The Firm Services has the latest information regarding ICD-10 and its implementation. Written by Sherry Wilson and Tina Greene | Monday, 28 March 2016 04:00 A general assumption had been that states would be aligning their worker’s compensation regulations with the rest of those of the healthcare industry in order to adopt the ICD-10 regulations. As of Oct. 1, 2015, there were only 21 states that had aligned with the Centers for Medicare & Medicaid Services (CMS) ICD-10 requirement, according to the WEDI Property and Casualty ICD-10 State Readiness Resource Center and the International Association of Industrial Accident Boards and Commissions (IAIABC) ICD-10 State Survey results. The states that had aligned with the CMS ICD-10 regulations included Alabama, California, Delaware, Florida, Georgia, Idaho, Illinois, Louisiana, Maryland, Massachusetts, Minnesota, North Carolina, New Hampshire, Nevada, New York, Ohio, Oregon, Pennsylvania, South Dakota, Texas, Washington, and the U.S. Department of Labor. So, what has been the impact to stakeholders post-ICD-10 in the other 29 states? The following is a summary profile of the ICD-10 status of the other 29 states and reported stakeholder impact: Three states with pending ICD-10 regulations post-Oct. 1, 2015 included Alaska, Wyoming, and Tennessee. The following is the reported ICD-10 post-implementation impact: Wyoming is allowing providers to submit ICD-9 and ICD-10 for one year as a transition plan and will adopt ICD-10 when their rulemaking becomes effective. Alaska and Tennessee have encouraged stakeholders to move forward with ICD-10 while their rulemaking process remains pending. Payer Impact: Payers that do business in these states are required to support ICD-10 and ICD-9 codes during the regulatory transition period. Provider Impact: Providers that are submitting ICD-10 claims have reported no impact to their revenue cycle [...]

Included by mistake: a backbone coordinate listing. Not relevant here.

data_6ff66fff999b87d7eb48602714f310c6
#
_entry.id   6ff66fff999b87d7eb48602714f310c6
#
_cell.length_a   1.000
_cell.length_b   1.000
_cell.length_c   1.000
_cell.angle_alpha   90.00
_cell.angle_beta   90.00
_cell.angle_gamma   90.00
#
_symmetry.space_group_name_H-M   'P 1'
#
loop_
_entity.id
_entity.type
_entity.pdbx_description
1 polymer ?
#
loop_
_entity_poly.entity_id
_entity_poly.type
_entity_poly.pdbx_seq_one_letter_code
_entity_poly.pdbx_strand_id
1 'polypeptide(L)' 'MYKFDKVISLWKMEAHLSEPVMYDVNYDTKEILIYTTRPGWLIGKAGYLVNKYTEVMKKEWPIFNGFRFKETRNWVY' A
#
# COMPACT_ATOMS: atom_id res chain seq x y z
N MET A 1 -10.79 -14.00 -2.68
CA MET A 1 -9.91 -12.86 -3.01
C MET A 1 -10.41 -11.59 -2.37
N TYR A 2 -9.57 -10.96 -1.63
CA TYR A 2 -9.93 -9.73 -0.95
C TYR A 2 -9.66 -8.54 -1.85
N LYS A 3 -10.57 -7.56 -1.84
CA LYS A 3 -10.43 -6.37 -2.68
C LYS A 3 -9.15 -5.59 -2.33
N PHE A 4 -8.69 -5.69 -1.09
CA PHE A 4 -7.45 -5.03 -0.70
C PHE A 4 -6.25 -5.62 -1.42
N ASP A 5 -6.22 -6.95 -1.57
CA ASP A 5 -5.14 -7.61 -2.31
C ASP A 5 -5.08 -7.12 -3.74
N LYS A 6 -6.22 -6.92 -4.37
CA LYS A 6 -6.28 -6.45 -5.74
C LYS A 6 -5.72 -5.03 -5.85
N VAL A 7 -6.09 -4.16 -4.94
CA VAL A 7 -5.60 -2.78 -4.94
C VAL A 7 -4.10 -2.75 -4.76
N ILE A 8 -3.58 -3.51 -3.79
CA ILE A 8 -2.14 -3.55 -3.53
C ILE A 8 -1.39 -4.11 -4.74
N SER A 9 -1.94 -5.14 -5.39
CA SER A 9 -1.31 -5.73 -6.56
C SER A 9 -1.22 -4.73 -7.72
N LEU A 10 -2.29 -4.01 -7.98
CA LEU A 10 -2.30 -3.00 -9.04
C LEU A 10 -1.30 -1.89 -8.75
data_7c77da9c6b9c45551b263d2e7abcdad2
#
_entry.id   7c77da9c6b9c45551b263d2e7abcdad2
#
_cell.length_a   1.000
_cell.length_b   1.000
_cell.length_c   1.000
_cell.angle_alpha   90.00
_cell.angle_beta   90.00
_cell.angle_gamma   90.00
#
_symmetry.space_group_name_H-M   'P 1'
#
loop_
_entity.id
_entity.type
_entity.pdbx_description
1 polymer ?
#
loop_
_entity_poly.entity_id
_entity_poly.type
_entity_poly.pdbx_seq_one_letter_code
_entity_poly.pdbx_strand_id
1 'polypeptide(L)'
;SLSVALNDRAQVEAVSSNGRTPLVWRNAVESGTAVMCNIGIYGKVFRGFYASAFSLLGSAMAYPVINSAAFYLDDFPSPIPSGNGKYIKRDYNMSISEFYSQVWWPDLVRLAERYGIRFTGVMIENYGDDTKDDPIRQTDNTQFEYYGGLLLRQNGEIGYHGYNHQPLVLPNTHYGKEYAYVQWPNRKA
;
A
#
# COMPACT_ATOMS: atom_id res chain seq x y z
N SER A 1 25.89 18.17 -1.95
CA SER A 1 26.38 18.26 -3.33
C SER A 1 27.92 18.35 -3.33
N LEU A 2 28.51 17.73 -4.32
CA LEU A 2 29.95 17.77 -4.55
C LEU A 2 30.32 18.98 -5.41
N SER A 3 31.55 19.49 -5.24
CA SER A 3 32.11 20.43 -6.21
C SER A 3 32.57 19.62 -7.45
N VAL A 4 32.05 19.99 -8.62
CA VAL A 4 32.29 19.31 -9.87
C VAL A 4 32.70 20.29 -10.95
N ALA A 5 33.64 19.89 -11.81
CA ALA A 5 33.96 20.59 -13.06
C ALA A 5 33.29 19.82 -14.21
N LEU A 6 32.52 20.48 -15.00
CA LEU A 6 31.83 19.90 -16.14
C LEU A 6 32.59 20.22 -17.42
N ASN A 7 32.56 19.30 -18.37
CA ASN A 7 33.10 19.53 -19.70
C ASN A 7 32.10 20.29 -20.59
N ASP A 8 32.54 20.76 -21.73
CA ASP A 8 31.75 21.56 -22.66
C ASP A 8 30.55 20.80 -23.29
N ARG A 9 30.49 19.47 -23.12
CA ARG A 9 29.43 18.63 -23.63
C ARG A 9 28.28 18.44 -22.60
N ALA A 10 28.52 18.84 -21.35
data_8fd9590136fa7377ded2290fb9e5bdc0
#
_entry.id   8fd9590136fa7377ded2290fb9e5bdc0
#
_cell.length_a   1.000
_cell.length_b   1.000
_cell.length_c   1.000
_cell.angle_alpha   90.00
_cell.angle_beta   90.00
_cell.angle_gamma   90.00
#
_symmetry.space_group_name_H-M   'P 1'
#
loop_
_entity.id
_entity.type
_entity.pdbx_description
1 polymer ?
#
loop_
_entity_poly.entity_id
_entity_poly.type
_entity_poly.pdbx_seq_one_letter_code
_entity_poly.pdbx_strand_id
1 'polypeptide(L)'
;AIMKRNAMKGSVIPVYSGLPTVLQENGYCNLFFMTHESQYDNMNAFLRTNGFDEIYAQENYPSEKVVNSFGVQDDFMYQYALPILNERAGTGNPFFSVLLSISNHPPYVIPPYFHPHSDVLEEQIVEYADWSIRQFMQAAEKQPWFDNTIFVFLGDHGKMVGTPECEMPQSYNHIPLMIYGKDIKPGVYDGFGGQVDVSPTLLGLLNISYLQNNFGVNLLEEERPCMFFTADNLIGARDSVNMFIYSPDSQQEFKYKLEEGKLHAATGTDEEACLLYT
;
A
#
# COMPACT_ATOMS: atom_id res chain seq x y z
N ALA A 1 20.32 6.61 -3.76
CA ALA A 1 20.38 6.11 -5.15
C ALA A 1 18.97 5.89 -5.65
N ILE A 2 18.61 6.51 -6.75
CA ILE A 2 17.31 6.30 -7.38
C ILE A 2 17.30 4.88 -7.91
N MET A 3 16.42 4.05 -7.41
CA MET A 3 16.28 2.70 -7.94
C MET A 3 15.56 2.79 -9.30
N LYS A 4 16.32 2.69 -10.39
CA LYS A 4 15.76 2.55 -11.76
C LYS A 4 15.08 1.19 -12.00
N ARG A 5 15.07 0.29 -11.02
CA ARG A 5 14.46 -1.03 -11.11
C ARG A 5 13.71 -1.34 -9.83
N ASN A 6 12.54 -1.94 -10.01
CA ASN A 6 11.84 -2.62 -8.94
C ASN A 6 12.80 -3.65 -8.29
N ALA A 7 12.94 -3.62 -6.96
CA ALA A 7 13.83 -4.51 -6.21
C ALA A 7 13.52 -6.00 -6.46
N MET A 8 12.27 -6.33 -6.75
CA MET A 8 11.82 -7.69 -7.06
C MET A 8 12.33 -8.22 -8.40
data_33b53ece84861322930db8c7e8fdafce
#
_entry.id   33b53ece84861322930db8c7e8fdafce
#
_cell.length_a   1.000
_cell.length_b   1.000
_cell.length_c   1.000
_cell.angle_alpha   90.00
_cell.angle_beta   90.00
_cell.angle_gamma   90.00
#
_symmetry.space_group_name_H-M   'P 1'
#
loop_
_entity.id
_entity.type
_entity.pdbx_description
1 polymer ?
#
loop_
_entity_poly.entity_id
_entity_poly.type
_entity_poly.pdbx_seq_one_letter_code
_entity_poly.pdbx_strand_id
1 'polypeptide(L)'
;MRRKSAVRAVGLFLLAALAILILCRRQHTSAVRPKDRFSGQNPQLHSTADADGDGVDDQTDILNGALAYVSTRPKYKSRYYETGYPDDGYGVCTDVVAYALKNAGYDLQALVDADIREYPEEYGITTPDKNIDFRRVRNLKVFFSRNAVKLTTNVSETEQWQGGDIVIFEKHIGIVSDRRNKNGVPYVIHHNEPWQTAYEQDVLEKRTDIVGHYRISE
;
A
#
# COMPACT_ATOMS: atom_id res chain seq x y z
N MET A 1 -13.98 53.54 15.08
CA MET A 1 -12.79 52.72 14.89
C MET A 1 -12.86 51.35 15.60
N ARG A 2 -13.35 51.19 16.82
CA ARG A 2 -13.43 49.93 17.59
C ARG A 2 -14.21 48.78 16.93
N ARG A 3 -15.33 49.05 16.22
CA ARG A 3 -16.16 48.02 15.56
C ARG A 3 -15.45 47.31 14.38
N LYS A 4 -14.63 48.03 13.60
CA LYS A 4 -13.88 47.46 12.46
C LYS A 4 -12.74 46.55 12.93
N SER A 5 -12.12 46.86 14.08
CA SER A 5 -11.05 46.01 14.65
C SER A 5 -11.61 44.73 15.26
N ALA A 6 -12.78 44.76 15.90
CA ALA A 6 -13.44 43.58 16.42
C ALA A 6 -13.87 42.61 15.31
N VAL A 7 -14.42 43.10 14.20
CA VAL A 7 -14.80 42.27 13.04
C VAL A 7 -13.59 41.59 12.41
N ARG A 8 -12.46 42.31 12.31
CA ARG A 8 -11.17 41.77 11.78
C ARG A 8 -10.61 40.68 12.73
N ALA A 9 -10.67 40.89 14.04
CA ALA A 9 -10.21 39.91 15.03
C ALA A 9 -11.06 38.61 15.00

Why are Incorrect Characters a Top ICD-10 Coding Challenge?

Rev Cycle Intelligence- By Jacqueline DiChiara on November 17, 2015 “They’d only take ‘sequela’ or they’d only take ‘subsequent,’ and it was not necessarily understood what those seven characters meant." Lack of training for inpatient procedural coding may pose a significant challenge for the healthcare industry as 2015 comes to a close, said Teri Jorwic, ICD-10 Educator and Professor of Healthcare Informatics at the University of Illinois at Chicago, to RevCycleIntelligence.com in an exclusive interview last September. icd-10-cm coding characters Jorwic caught up once again with RevCycleIntelligence.com to assess what has been happening across the greater healthcare space in regard to procedural coding concerns over the past month and a half. “The two main things I’ve heard so far have to do with either linking and LCDs [Local Coverage Determination] or NCDs [National Coverage Determination], particularly having to do with the injury codes and the seven characters,” Jorwic states. Questions about whether or not the coverage is the same post-October 1, 2015 are common, says Jorwic, who confirms coverage policy changes are on the horizon. “They’d only take ‘sequela’ or they’d only take ‘subsequent,’ and it was not necessarily understood what those seven characters meant,” she says. Physical therapists, for instance, may struggle to determine differences between “initial” and “sequela,” as they often deal with a subsequent portion of injury when a patient enters regular recovery. Another problem now popping up involves new guidelines for the often perplexing Excludes1 notes, says Jorwic. “There is a new guideline in ICD-10-CM – the diagnoses side that says if you have an Excludes1 note, you cannot code conditions that appear in that Excludes1 notation together,” says Jorwic. “So, the classic example would be, for example, a patient that [...]

CMS Announces New ICD-10 Resources, Unveils July Testing Results